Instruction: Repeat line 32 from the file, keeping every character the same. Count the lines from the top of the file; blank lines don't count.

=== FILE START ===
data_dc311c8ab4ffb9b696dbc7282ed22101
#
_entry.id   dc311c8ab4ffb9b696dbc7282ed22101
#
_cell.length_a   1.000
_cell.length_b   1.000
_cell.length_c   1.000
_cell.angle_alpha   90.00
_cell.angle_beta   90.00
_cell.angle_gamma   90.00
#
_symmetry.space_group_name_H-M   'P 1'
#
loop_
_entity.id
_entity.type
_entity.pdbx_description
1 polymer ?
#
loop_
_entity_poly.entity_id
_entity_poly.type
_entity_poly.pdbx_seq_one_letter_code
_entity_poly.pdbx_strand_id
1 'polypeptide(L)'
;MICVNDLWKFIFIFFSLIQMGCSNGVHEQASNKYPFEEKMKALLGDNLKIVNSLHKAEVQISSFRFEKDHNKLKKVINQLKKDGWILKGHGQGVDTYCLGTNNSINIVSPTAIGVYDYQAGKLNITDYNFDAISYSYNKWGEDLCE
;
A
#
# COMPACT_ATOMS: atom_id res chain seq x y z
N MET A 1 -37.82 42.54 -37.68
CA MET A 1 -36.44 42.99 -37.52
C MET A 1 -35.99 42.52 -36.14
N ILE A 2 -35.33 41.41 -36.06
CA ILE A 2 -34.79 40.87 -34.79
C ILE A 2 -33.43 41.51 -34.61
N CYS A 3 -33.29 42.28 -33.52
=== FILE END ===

CA MET A 1 -36.44 42.99 -37.52